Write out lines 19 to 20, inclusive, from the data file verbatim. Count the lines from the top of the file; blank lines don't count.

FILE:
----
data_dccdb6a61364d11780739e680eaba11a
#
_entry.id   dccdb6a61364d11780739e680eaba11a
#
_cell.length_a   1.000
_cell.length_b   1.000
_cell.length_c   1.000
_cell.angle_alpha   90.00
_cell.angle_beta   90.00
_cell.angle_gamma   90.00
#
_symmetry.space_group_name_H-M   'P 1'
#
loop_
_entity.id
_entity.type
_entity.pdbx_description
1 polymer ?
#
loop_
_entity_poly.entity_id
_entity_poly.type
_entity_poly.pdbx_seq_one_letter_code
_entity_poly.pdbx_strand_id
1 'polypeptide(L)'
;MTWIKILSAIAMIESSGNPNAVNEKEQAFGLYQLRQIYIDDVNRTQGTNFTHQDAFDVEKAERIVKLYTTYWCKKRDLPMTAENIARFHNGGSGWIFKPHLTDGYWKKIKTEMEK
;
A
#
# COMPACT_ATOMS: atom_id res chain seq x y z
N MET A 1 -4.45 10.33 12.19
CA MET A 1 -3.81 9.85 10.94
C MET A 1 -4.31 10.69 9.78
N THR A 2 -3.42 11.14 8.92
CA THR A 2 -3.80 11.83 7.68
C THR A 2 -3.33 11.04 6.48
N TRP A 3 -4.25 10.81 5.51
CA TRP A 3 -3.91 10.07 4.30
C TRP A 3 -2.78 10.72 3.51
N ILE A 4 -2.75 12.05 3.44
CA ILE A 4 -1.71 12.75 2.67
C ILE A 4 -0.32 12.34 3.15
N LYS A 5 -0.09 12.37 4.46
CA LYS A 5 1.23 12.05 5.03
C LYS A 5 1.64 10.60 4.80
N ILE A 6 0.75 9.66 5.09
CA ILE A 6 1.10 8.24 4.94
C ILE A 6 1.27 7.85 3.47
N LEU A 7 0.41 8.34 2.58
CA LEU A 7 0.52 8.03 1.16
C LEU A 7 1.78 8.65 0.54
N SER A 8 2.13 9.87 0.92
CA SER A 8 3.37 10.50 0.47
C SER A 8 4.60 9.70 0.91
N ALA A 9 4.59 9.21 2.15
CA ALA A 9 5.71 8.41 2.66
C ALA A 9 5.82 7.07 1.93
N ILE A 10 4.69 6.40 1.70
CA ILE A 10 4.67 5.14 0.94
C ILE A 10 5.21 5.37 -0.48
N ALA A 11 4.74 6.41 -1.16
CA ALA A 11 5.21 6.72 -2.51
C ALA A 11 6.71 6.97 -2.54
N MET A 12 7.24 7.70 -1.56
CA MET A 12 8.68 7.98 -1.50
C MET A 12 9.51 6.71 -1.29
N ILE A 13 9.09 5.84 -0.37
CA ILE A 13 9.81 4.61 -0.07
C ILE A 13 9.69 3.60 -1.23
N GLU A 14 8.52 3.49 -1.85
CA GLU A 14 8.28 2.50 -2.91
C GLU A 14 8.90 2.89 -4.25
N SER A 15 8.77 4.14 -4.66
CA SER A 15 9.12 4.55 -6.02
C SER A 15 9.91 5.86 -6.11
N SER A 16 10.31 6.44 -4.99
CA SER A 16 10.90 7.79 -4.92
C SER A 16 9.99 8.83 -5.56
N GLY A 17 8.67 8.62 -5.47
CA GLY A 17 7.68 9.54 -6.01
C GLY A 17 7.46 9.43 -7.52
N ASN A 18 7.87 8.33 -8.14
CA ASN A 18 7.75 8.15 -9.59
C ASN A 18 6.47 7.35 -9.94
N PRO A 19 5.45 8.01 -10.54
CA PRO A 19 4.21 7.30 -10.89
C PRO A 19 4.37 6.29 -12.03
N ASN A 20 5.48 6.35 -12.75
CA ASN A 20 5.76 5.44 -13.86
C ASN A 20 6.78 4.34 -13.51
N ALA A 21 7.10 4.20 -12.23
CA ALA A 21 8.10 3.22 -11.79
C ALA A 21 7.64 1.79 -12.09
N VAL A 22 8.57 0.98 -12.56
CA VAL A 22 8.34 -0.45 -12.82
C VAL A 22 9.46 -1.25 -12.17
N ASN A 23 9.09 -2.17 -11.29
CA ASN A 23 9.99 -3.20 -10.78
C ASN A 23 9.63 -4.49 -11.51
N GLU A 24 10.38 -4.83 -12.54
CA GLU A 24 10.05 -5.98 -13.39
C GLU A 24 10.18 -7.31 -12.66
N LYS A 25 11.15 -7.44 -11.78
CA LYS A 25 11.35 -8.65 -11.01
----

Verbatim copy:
#
loop_